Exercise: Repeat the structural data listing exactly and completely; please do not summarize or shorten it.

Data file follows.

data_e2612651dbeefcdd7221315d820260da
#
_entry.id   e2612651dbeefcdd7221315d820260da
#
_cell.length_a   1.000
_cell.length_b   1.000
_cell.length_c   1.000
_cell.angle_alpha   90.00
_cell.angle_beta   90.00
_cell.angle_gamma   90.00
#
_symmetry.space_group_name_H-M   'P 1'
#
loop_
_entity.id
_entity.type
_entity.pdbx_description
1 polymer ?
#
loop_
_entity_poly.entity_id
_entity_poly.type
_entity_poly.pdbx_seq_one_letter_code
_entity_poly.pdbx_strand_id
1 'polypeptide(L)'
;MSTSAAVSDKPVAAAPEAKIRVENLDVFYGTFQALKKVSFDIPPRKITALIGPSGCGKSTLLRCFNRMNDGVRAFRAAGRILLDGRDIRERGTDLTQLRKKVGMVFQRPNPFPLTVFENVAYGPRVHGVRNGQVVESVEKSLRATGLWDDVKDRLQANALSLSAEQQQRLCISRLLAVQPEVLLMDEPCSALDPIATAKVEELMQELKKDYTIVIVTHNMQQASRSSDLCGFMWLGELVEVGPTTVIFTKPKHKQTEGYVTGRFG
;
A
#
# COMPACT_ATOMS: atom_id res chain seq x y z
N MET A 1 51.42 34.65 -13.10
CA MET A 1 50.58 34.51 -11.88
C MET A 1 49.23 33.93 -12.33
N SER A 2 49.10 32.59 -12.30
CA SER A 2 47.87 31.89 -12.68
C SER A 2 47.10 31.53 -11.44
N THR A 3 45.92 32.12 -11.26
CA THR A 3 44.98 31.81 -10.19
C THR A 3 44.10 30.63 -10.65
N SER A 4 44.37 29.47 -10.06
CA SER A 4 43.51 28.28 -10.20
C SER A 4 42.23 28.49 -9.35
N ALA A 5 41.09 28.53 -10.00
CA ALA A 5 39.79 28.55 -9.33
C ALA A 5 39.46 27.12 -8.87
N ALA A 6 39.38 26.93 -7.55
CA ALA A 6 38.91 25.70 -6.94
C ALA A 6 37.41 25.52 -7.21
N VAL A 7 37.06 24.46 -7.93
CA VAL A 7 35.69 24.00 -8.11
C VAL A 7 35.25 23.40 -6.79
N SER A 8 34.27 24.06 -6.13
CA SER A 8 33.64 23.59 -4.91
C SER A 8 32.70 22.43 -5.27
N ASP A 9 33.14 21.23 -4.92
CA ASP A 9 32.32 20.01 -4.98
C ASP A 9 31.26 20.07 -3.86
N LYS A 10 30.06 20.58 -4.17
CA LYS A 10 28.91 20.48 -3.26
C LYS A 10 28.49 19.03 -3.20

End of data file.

data_e2612651dbeefcdd7221315d820260da
#
_entry.id   e2612651dbeefcdd7221315d820260da
#
_cell.length_a   1.000
_cell.length_b   1.000
_cell.length_c   1.000
_cell.angle_alpha   90.00
_cell.angle_beta   90.00
_cell.angle_gamma   90.00
#
_symmetry.space_group_name_H-M   'P 1'
#
loop_
_entity.id
_entity.type
_entity.pdbx_description
1 polymer ?
#
loop_
_entity_poly.entity_id
_entity_poly.type
_entity_poly.pdbx_seq_one_letter_code
_entity_poly.pdbx_strand_id
1 'polypeptide(L)'
;MSTSAAVSDKPVAAAPEAKIRVENLDVFYGTFQALKKVSFDIPPRKITALIGPSGCGKSTLLRCFNRMNDGVRAFRAAGRILLDGRDIRERGTDLTQLRKKVGMVFQRPNPFPLTVFENVAYGPRVHGVRNGQVVESVEKSLRATGLWDDVKDRLQANALSLSAEQQQRLCISRLLAVQPEVLLMDEPCSALDPIATAKVEELMQELKKDYTIVIVTHNMQQASRSSDLCGFMWLGELVEVGPTTVIFTKPKHKQTEGYVTGRFG
;
A
#
# COMPACT_ATOMS: atom_id res chain seq x y z
N MET A 1 51.42 34.65 -13.10
CA MET A 1 50.58 34.51 -11.88
C MET A 1 49.23 33.93 -12.33
N SER A 2 49.10 32.59 -12.30
CA SER A 2 47.87 31.89 -12.68
C SER A 2 47.10 31.53 -11.44
N THR A 3 45.92 32.12 -11.26
CA THR A 3 44.98 31.81 -10.19
C THR A 3 44.10 30.63 -10.65
N SER A 4 44.37 29.47 -10.06
CA SER A 4 43.51 28.28 -10.20
C SER A 4 42.23 28.49 -9.35
N ALA A 5 41.09 28.53 -10.00
CA ALA A 5 39.79 28.55 -9.33
C ALA A 5 39.46 27.12 -8.87
N ALA A 6 39.38 26.93 -7.55
CA ALA A 6 38.91 25.70 -6.94
C ALA A 6 37.41 25.52 -7.21
N VAL A 7 37.06 24.46 -7.93
CA VAL A 7 35.69 24.00 -8.11
C VAL A 7 35.25 23.40 -6.79
N SER A 8 34.27 24.06 -6.13
CA SER A 8 33.64 23.59 -4.91
C SER A 8 32.70 22.43 -5.27
N ASP A 9 33.14 21.23 -4.92
CA ASP A 9 32.32 20.01 -4.98
C ASP A 9 31.26 20.07 -3.86
N LYS A 10 30.06 20.58 -4.17
CA LYS A 10 28.91 20.48 -3.26
C LYS A 10 28.49 19.03 -3.20